When it comes to managing time while working from home, your workspace is a powerful tool. It's the physical and the mental boundary that you create between work and your personal life. As much as possible, you want to keep working in your workspace. Your workspace is the home for work and the home for everything else is, well, everything outside of that workspace.
Processing is the act of deciding what you're going to do with something, when you're going to do it, and where its home is. Processing begins when you take one item out of a gathering point. A gathering point is a place where unresolved, unprocessed items gather. For instance, an inbox or an email inbox. When working from home, processing takes a slightly different flavour. I strongly recommend you process both personal and career-related items at the same time. Your time spent processing will be reduced because you'll get into a solid rhythm and you'll be able to see the relationship between both work and personal demands on your calendar.
Time management and tools go hand in hand. If I were a contractor, I would want to make sure that all the people working for me had the best hammer, the best saw, the best ladders that they needed in order to build a house. When working from home, you're likely not building a house, but you are using tools every single day. Your monitor, your keyboard, your mouse. Even things like a stapler or scissors or drafting board. Your mindset should be to get the best possible tool that you can afford.
Many people who work from home feel they have no boundary. Rather than working fewer hours while at home, they work more. Working endlessly like this is a bit like being a hamster running on a continuous treadmill. Let's get you off that treadmill and get you into the mindset of a race. Unlike a treadmill, a race has a starting line and a finish line. There is a clear beginning point and a clear endpoint. You also want to create a clear starting line and a clear finish line to your day.
Typically, there's a great deal of freedom and flexibility. You want to take that freedom and flexibility and make a conscious choice about your working hours and then stick to them. Let's start at the beginning of the race. What is your starting line? To answer this question, think about your sleep and health needs. The average person needs about seven to nine hours per night to function in a healthy manner each day. The more consistent you can be when you get these hours of sleep, the better the benefit of sleep will be to you.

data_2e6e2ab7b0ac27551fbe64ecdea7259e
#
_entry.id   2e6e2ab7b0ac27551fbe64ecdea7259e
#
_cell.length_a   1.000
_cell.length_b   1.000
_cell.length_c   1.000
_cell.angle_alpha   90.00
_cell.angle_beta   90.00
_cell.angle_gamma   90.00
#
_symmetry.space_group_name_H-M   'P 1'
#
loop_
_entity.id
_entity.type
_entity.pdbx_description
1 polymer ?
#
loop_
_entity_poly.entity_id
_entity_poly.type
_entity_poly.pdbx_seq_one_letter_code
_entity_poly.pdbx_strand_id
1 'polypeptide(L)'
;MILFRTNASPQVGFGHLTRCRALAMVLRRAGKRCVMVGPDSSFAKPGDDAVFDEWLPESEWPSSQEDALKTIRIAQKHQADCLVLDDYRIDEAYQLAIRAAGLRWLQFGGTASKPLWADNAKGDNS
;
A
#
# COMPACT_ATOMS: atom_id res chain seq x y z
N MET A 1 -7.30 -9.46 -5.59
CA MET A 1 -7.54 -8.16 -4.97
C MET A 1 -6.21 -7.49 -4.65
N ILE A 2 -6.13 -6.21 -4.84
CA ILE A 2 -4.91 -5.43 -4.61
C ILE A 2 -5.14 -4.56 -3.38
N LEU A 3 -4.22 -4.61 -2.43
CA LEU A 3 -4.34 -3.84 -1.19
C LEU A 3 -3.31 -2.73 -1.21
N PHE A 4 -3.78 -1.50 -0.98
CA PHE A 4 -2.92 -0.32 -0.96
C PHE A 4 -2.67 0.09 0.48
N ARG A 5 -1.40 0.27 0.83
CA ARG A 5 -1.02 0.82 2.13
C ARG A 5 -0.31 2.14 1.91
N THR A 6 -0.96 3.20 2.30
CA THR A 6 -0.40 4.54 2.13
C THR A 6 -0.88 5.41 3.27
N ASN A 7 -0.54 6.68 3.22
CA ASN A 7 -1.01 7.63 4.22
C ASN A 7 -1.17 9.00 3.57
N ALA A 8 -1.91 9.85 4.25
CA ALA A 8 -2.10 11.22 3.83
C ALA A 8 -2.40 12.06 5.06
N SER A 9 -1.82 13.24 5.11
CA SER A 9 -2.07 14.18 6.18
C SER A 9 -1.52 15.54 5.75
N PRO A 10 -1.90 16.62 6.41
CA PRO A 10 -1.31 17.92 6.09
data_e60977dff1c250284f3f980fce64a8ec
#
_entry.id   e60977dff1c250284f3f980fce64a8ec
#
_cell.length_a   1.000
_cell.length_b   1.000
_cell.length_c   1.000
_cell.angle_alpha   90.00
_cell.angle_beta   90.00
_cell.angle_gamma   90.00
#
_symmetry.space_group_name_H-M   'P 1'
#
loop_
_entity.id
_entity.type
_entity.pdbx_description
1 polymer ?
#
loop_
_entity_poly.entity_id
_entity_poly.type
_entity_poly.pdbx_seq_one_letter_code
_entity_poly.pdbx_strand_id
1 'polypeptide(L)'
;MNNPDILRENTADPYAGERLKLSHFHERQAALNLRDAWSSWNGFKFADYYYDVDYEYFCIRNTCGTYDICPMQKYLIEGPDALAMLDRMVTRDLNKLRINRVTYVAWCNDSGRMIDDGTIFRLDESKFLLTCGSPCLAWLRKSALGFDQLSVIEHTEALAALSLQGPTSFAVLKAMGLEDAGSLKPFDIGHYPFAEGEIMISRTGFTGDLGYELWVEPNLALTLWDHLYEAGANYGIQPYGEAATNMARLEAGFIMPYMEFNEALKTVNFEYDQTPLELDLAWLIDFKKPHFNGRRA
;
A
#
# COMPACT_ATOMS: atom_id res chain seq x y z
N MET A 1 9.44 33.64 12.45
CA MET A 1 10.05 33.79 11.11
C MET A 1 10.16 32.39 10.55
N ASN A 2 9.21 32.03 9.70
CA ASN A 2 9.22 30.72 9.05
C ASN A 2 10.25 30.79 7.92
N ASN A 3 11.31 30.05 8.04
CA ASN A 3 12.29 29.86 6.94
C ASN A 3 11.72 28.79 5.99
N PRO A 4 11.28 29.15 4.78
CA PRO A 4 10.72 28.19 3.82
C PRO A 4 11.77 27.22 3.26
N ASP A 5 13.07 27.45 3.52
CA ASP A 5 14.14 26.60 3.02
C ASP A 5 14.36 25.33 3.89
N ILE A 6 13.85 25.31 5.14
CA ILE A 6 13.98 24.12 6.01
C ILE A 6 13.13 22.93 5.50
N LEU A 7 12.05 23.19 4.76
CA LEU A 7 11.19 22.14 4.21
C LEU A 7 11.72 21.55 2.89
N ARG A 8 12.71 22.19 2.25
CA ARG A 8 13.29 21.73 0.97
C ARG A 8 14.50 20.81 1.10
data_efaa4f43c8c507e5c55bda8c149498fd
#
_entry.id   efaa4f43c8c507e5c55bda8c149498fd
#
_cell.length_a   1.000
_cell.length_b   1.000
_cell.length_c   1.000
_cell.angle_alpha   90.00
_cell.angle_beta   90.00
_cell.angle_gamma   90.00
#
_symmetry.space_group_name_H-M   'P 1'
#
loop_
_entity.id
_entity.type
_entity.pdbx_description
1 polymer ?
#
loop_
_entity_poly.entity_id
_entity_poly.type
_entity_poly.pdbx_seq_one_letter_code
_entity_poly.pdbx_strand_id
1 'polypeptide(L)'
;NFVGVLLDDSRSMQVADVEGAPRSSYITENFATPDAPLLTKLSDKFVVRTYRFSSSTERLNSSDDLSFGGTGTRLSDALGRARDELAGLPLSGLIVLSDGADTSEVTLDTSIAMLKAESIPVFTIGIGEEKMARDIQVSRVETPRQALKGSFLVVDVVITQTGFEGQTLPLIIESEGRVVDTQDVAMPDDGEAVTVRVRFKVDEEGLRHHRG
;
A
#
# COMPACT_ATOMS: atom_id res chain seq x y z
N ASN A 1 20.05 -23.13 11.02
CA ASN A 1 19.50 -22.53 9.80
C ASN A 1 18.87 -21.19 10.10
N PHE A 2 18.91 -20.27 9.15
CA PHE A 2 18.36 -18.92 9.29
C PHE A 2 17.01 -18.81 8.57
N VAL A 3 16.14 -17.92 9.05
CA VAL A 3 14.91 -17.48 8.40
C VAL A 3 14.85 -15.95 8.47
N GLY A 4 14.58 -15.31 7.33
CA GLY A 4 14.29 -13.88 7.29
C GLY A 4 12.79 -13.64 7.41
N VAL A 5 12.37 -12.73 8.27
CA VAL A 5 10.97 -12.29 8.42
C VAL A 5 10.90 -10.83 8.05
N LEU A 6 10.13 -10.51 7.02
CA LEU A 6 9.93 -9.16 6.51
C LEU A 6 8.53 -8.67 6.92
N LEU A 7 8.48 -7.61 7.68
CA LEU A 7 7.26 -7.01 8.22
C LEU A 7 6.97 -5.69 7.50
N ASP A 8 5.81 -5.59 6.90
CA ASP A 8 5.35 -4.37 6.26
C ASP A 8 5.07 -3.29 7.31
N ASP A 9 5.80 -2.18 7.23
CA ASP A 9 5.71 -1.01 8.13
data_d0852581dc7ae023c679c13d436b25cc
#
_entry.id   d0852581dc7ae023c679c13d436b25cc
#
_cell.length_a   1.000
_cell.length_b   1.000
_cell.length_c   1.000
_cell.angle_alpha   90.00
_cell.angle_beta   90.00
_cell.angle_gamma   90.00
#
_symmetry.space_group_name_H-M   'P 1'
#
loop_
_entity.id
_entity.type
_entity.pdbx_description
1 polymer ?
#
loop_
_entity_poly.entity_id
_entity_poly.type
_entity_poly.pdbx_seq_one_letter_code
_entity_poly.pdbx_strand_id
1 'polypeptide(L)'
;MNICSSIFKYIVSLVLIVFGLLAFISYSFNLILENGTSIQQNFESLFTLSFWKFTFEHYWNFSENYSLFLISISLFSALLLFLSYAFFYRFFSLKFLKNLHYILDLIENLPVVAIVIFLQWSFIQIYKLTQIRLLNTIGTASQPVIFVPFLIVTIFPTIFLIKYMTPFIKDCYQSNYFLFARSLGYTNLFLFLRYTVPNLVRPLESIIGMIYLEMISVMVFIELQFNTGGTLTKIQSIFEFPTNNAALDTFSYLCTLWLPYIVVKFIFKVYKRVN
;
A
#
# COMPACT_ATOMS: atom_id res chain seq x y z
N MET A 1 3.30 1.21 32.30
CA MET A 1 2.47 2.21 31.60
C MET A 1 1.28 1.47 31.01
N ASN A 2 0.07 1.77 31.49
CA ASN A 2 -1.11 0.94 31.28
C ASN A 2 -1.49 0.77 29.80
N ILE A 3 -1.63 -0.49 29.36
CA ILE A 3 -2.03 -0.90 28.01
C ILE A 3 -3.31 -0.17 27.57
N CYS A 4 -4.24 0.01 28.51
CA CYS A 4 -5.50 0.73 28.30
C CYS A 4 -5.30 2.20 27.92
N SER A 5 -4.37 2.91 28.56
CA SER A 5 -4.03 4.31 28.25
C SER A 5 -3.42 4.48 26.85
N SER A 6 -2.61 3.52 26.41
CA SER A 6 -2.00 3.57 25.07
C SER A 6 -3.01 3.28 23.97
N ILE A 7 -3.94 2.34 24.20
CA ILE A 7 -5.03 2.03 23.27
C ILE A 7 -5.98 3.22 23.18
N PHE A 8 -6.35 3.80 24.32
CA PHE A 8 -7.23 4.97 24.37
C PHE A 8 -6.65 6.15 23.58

When you take a break to do something relaxing and enjoyable, it releases just a little bit of natural dopamine into your body. That dopamine motivates you, pushes you forward, and makes it easier to learn new things. By taking fun, meaningful breaks, your performance improves over time. Yet, all too often, when people work from home, they deprive themselves continuously. They tell themselves that fun is something that they get when they earn it, that after a project is complete, I'll be able to relax. Doing this degrades performance over time. It makes you less likely to find success. Instead, you want to make it a top priority to take meaningful breaks on a consistent basis, especially when you work from home.
When you have a long-distance work relationship, it can be tempting to view those that you work with in a transactional manner. What I mean is that rather than seeing other people as human beings with a unique personality, you begin to view them as names with email addresses, human vending machines that if you put in a certain input, you get a certain result back. This mindset is almost counterintuitively unproductive. It may be helpful to be quick and get to the point for lots of small tasks. However, when it is time to collaborate with others or to get their buy-in for your ideas, if you haven't taken just a little bit of time to build and maintain a relationship with them, you'll likely find the communication to be slow and difficult. You may even find yourselves at odds with each other because of an underlying lack of respect. On the other hand, when you take time to build relationships, collaboration becomes more interesting, more insightful, and more productive.
Working from home can be a challenge regardless of your life situation especially if you have your loved ones or children at home. Many people also have pets who share their workspace. In the same way, that freedom is a blessing and a curse for you working from home, the freedom creates opportunities and potential confusion for those you live with. This is why it's especially important to establish boundaries for you with them.
Come in with an open mindset, so that you can find a middle ground when needed. If you're talking to an adult, this will be a fairly simple conversation in which you're just negotiating the hours and perhaps making some small adjustments to accommodate their needs. In this conversation, what you're looking for is agreement. Agreement in terms of when you will be working and when you will not be working, and be available to them. At the end, you should make a commitment to them that you will honour that agreement. It's also reasonable to ask them to make a commitment to you, that they will also honour that agreement in turn.